• adjustment of duties of female employees during pregnancy and breastfeeding period


Protection against sexual harassment

Article 23 of the Law prohibits the sexual harassment of women and grants affected women the right to turn to institutions and law enforcement agencies, which must investigate respective reports. Article 1010 of the Civil Code also grants affected women a civil claim for damages against the perpetrator. Article 237 of the Criminal Law provides for imprisonment of up to five years for anyone who indecently touches or insults a woman by force, coercion, or other violent means. In addition, Article 25 of the Law stipulates requirements for employers to prevent and protect women from sexual harassment.


A common characteristic of the various legal regulations is that sexual harassment is only insufficiently de­fined. Employers should therefore include their own clear definition of sexual harassment in their internal regulations and clearly state the consequences for a perpetrator in order to protect their own female employ­ees, but also to establish protection for the company itself, as cases of sexual harassment and the company's response to them can have an enormous impact on its reputation. Companies can therefore take the following measures against sexual harassment:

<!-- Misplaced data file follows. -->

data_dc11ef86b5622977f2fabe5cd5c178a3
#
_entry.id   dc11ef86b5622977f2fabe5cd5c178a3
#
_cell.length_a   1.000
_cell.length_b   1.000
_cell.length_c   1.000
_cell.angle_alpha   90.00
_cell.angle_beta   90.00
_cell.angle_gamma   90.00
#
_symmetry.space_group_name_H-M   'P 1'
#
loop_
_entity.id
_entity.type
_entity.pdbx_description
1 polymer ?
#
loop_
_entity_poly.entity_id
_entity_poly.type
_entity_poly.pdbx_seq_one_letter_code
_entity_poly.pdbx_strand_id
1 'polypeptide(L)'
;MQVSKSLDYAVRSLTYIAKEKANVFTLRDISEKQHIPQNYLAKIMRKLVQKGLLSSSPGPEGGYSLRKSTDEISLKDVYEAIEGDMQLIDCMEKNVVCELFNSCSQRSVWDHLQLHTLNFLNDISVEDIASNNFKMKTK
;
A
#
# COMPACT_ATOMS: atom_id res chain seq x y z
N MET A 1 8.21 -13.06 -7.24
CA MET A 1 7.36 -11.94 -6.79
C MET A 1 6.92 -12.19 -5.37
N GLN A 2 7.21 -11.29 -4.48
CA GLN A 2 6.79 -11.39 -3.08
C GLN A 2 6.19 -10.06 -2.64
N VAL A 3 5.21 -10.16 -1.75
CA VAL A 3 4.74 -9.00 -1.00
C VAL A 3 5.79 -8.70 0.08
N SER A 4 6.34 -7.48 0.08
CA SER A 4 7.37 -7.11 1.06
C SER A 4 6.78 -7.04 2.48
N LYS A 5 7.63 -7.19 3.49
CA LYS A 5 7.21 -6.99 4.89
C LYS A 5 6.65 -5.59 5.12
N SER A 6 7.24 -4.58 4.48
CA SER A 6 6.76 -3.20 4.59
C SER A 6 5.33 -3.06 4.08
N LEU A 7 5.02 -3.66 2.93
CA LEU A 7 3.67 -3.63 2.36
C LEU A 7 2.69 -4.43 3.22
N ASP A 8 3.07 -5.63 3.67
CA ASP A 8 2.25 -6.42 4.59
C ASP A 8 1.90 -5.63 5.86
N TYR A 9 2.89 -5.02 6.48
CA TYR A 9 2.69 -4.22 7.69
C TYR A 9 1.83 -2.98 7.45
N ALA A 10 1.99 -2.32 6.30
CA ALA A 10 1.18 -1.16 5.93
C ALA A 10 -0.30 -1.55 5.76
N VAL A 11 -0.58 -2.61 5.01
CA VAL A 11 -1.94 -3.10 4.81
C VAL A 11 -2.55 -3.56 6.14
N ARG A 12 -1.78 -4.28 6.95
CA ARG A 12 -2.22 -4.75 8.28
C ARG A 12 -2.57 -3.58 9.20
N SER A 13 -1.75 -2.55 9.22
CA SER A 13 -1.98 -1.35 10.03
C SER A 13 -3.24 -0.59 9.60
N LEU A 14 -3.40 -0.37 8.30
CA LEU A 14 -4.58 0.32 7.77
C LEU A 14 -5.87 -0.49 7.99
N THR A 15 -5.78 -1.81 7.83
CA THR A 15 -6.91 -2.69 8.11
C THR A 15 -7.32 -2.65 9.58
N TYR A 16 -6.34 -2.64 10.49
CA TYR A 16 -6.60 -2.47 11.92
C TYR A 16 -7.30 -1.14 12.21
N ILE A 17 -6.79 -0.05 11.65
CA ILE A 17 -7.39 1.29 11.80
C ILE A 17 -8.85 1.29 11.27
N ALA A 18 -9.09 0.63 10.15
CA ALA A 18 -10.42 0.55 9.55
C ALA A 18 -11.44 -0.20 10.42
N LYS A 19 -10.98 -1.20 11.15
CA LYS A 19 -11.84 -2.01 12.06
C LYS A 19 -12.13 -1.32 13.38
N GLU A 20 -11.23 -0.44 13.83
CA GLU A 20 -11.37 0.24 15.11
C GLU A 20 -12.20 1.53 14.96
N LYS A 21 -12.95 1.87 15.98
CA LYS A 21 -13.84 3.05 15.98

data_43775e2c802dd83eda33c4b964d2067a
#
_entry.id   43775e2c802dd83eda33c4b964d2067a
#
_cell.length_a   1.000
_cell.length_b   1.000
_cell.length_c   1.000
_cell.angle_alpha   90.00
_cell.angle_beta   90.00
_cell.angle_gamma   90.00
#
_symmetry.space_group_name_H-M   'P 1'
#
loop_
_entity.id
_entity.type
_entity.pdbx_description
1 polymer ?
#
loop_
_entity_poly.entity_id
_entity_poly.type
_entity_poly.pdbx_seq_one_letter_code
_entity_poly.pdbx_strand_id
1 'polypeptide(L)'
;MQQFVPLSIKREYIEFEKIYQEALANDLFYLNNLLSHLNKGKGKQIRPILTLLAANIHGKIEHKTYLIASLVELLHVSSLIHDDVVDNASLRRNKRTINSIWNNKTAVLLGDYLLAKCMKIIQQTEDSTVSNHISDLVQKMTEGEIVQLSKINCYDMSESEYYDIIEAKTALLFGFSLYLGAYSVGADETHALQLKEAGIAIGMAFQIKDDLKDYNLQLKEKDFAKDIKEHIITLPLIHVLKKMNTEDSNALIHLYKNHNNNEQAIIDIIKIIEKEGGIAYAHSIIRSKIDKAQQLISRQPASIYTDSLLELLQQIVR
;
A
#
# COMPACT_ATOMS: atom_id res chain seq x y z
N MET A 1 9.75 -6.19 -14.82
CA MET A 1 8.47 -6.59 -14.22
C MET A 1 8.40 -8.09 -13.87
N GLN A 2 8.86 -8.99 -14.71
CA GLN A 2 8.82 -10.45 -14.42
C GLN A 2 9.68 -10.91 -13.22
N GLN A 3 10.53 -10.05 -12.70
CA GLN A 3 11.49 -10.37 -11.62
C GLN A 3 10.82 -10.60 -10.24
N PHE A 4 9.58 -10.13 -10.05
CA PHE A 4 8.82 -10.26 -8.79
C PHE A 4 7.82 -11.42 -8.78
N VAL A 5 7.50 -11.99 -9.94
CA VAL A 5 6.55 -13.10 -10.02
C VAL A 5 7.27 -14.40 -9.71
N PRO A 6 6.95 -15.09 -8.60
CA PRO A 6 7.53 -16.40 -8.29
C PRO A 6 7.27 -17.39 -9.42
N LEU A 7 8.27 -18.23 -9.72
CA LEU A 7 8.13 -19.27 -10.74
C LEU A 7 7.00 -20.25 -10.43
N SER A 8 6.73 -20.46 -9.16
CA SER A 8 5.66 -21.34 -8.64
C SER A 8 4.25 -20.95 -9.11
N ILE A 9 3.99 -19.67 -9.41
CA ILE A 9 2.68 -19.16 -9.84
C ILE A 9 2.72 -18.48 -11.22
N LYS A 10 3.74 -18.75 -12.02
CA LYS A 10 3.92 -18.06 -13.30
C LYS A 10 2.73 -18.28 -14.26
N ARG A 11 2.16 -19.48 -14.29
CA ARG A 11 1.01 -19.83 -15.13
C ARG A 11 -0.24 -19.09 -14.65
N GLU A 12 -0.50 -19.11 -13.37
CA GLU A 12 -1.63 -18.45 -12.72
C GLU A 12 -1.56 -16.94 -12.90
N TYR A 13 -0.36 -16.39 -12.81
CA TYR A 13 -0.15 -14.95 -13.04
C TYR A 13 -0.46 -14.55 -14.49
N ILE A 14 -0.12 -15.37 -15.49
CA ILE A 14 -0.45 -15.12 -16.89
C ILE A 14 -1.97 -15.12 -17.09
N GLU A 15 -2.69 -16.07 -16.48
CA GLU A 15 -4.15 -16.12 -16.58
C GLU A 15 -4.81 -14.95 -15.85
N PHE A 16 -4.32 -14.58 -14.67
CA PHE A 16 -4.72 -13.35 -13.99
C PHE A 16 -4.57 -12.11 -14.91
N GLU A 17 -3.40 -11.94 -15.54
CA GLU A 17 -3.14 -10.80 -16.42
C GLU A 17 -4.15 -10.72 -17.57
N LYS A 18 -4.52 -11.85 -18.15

• review and, if necessary, revision of the employee handbook: definition of inappropriate behavior, regulations regarding internal proceedings and possible consequences for the perpetrator as well as appropriate infor­mation and distribution of the employee handbook against acknowledgement of receipt
  • provision of a contact person or a complaints office (see below)